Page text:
Target reported sales and earnings that missed Wall Street's expectations on Tuesday, in what was a disappointing holiday quarter for the big-box retailer. Its outlook for fiscal 2017 also fell well short of expectations.
Target's stock price sank more than 13 percent in early trading, putting it on pace for its worst day since Aug. 31, 1998, when the company shed more than 16 percent.
Here's how the company did:
—EPS: $1.45 per share, excluding items, versus $1.51 per share expected by Thomson Reuters analysts' consensus.
—Revenue: $20.69 billion versus $20.7 billion expected by Thomson Reuters.
—Same-store sales: A decline of 1.5 percent versus the 1.4 percent decline expected by FactSet.
A year earlier, Target earned $1.52 a share on $21.6 billion in revenue. The retailer's sales decline is partly attributable to the sale of its pharmacy business to CVS in December 2015. That pressure, however, is not the only reason the discounter is struggling to keep up with Wal-Mart.
"Our fourth-quarter results reflect the impact of rapidly changing consumer behavior, which drove very strong digital growth but unexpected softness in our stores," Target CEO Brian Cornell said in a statement.
Target's gross margin was punished during the fourth quarter due to elevated markdowns and an increase in digital sales. The web accounted for 6.8 percent of the company's sales in the fiscal fourth quarter, up from just 5 percent one year earlier.
Things are expected to remain tough for the fiscal year that just got underway. Target said it expects to earn $3.80 to $4.20 a share in 2017, compared with Wall Street's expectation of $5.37 a share. That reflects expectations for a low-single digit decline in comparable sales.
Target will outline its plan to revitalize its business with shareholders Tuesday morning. At that meeting, it will detail the new financial model for fiscal 2017, the company said.
In the company's earnings release, Cornell teased some of the announcements Target will make at that meeting, saying the company will accelerate its investments into a "smart network of physical and digital assets" and exclusive products. The latter includes the launch of more than 12 new brands, representing more than $10 billion in sales, over the next two years.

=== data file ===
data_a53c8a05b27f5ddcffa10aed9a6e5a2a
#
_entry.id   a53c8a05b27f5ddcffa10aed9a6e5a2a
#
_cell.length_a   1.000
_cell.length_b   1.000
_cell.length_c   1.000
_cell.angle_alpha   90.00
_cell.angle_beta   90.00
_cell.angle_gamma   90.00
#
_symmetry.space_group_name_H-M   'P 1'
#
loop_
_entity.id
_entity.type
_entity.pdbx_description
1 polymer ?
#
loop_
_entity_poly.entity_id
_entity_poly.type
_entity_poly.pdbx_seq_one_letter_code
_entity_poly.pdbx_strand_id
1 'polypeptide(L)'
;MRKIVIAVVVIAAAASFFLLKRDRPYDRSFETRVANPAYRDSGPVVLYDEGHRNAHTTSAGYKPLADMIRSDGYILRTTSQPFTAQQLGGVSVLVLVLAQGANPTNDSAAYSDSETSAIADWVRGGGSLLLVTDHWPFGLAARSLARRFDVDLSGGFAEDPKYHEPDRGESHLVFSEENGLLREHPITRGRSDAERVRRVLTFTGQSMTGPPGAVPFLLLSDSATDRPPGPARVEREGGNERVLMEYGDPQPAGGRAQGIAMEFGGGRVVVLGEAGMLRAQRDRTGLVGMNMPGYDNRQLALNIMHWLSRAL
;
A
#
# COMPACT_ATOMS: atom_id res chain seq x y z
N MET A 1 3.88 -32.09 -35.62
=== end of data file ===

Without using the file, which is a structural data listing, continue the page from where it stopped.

The company also plans to lower prices.
"We will invest in lower gross margins to ensure we are clearly and competitively priced every day," Cornell said. "While the transition to this new model will present headwinds to our sales and profit performance in the short term, we are confident that these changes will best position Target for continued success over the long term."
As its low-price competitor has been growing traffic and sales through a series of investments in its stores and workers, the number of customers visiting Target stores has slipped. After reporting disappointing holiday results for November and December, the chain narrowly avoided a third-straight quarter of lower traffic.
That's despite Target's elaborate Christmas strategy that included an increase in the number of advertisements focused on value, thousands of exclusive toys and an extended free shipping window. Even as revenue on Target.com shot more than 30 percent higher, the company's overall same-store sales fell 1.3 percent in November and December, causing it to walk down expectations for fiscal fourth-quarter comparable sales and earnings.
"Target's fourth quarter, while disappointing on multiple fronts, includes the bright spot of 34 percent online sales growth, which is impressive, and validates the company's decision to accelerate its investment in this channel," Moody's lead retail analyst Charlie O'Shea said.
Despite the company's lofty targets, results at Target have been choppy over the past year, as growth in focus areas like digital, fashion and wellness haven't been enough to offset weakness in media and grocery.
Many investors have grown impatient with Target's lack of progress in food, which accounts for roughly 20 percent of sales. They had expected major changes in the division when Cornell joined Target in August 2014, given his background at PepsiCo.
The company is expected to outline plans for its grocery department in Tuesday's meeting with Wall Street.
John Zolidis, an analyst at The Buckingham Research Group, said prior to Target's earnings release that he hoped the company would pare back its previous goal to increase comparable sales by 3 percent annually, which it announced at last year's meeting.
"We believe Target shares could perform much better if the company meaningfully reduces expectations," Zolidis said.